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Military Expenditure, Policy Syndromes and Tourism in the World

Simplice Asongu and Nicholas Odhiambo

No 30041, Working Papers from University of South Africa, Department of Economics

Abstract: This study assesses the importance of military expenditure in moderating the role of insecurity dynamics on tourist arrivals or international tourism in 163 countries. It is framed to assess how the future of international tourism can be improved when military expenditure is used as a tool to mitigate perceived and real security risks that potentially reduce international tourists? arrivals. The empirical evidence is based on Negative binomial regressions. The following main findings are established. Military expenditure significantly moderates violent crimes and perception of criminality to induce a favorable net impact on international tourist arrivals. The corresponding net effect is insignificant and negative for insecurity dynamics of ?access to weapons? and ?political instability?, respectively. An extended analysis is performed to assess thresholds at which political instability can be modulated for the desired net effect. This threshold is the critical mass at which the unconditional negative impact from political instability is neutralized with military expenditure. Policy implications are discussed.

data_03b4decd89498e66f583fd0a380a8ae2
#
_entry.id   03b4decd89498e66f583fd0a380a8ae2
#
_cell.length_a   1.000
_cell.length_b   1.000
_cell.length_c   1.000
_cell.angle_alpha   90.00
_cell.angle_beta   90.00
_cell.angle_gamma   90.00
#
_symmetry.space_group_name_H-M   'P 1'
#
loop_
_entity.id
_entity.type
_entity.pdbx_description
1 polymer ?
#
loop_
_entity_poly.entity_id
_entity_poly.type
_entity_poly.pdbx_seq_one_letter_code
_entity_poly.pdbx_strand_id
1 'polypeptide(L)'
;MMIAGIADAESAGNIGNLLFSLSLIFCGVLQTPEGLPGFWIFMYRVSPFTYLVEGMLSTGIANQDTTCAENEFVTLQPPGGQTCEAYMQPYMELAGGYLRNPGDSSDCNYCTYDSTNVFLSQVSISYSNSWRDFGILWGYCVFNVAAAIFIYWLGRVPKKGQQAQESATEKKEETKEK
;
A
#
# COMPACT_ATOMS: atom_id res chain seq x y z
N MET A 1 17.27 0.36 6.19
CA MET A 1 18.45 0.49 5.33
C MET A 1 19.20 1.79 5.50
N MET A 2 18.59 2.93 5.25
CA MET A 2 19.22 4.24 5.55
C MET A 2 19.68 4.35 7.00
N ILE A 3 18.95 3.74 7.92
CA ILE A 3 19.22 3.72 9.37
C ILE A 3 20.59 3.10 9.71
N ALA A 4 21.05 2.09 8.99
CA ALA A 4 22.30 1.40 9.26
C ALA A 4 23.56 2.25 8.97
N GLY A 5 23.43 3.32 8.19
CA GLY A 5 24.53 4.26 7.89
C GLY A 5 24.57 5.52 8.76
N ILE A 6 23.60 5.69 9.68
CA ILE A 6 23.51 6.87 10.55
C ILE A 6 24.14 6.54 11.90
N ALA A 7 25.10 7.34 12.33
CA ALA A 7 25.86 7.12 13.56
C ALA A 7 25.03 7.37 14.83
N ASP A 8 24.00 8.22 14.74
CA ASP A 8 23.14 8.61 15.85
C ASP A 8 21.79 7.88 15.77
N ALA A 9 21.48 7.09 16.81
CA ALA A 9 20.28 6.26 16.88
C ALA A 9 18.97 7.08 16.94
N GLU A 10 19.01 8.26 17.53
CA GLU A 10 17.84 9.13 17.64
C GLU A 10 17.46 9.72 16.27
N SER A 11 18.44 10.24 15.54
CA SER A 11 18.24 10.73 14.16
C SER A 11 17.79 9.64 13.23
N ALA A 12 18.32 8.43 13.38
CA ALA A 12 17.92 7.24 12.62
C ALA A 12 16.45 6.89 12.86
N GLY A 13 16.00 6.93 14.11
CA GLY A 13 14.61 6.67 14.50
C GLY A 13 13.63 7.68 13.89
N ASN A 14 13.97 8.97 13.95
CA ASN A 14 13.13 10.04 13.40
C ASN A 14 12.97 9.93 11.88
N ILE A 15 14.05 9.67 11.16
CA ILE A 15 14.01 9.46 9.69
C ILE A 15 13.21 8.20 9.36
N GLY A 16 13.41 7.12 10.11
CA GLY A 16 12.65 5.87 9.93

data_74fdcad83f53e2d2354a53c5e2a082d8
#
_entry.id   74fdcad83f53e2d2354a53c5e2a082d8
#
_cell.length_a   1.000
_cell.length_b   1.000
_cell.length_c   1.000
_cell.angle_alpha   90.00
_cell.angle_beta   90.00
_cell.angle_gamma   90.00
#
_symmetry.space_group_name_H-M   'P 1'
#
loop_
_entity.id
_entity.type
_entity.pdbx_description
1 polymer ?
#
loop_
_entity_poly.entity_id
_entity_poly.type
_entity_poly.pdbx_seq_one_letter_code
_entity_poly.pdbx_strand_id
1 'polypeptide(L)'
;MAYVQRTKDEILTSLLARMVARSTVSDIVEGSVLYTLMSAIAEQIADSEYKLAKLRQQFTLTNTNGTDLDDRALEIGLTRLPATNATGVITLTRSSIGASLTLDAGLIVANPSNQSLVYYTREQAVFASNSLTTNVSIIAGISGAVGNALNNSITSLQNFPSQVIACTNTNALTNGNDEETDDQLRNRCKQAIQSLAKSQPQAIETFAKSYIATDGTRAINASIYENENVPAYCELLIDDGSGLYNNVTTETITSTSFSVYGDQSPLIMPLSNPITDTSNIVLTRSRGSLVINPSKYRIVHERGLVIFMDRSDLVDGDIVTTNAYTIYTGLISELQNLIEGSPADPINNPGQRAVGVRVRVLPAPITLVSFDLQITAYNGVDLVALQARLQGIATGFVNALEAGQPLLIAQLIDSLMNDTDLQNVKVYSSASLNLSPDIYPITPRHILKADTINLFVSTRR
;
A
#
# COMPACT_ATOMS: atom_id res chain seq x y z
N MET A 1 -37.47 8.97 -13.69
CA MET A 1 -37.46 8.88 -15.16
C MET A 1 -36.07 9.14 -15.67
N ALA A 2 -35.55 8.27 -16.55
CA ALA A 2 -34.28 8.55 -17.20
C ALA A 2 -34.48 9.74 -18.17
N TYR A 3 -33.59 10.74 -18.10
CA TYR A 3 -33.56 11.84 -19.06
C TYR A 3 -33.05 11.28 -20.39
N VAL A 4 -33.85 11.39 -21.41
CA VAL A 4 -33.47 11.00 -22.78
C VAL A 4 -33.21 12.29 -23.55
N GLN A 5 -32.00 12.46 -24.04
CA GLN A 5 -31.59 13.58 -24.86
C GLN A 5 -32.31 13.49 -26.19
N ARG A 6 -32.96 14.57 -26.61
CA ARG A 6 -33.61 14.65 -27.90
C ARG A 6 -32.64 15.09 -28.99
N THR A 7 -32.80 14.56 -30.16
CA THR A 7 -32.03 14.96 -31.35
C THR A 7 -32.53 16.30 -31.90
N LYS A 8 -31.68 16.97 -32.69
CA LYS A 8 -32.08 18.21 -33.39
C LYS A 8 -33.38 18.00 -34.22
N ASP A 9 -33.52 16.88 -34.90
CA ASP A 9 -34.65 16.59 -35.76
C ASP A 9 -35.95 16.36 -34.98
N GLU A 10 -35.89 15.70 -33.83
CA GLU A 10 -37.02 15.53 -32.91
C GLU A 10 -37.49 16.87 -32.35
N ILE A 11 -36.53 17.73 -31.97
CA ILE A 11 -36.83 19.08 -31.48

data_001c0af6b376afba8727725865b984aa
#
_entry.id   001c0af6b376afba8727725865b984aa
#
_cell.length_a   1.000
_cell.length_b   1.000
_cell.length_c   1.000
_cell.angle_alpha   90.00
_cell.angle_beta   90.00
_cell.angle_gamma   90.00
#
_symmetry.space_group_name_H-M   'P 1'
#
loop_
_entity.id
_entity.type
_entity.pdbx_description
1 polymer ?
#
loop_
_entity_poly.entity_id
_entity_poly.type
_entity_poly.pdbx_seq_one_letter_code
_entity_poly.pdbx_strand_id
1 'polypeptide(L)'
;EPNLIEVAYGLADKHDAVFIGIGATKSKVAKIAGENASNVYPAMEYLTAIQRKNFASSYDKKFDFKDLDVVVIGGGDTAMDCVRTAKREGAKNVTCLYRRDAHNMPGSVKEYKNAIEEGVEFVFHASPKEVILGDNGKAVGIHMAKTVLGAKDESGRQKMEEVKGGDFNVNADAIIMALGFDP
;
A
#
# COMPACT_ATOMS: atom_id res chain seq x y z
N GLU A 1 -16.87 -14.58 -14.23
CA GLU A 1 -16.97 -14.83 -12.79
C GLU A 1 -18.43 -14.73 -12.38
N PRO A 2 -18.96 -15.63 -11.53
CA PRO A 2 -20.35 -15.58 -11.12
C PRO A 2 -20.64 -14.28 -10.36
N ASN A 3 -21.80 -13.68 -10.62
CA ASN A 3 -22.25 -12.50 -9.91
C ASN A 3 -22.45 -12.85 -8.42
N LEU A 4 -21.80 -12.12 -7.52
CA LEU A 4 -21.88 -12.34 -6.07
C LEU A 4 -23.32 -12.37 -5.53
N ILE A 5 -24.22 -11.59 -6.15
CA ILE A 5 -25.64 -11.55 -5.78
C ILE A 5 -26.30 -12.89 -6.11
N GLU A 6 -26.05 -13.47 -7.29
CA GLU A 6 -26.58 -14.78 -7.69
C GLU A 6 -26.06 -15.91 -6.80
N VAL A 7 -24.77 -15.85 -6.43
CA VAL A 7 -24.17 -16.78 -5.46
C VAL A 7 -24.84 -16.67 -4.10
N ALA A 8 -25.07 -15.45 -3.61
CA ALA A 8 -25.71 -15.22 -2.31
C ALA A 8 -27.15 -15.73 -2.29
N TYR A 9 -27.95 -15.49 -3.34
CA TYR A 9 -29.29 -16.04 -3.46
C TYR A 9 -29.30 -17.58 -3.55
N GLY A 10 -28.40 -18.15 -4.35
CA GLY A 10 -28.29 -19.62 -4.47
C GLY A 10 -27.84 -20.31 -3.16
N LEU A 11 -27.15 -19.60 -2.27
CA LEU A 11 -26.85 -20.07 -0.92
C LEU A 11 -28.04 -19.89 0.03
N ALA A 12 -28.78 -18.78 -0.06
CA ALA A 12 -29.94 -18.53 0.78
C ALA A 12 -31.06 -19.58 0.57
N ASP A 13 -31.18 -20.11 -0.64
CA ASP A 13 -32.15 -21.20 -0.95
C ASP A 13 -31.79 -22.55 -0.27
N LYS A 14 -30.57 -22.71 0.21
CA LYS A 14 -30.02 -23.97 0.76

Keywords: Military Expenditure; Policy Syndromes and Tourism in the World (search for similar items in EconPapers)
Date: 2023-05
New Economics Papers: this item is included in nep-tur
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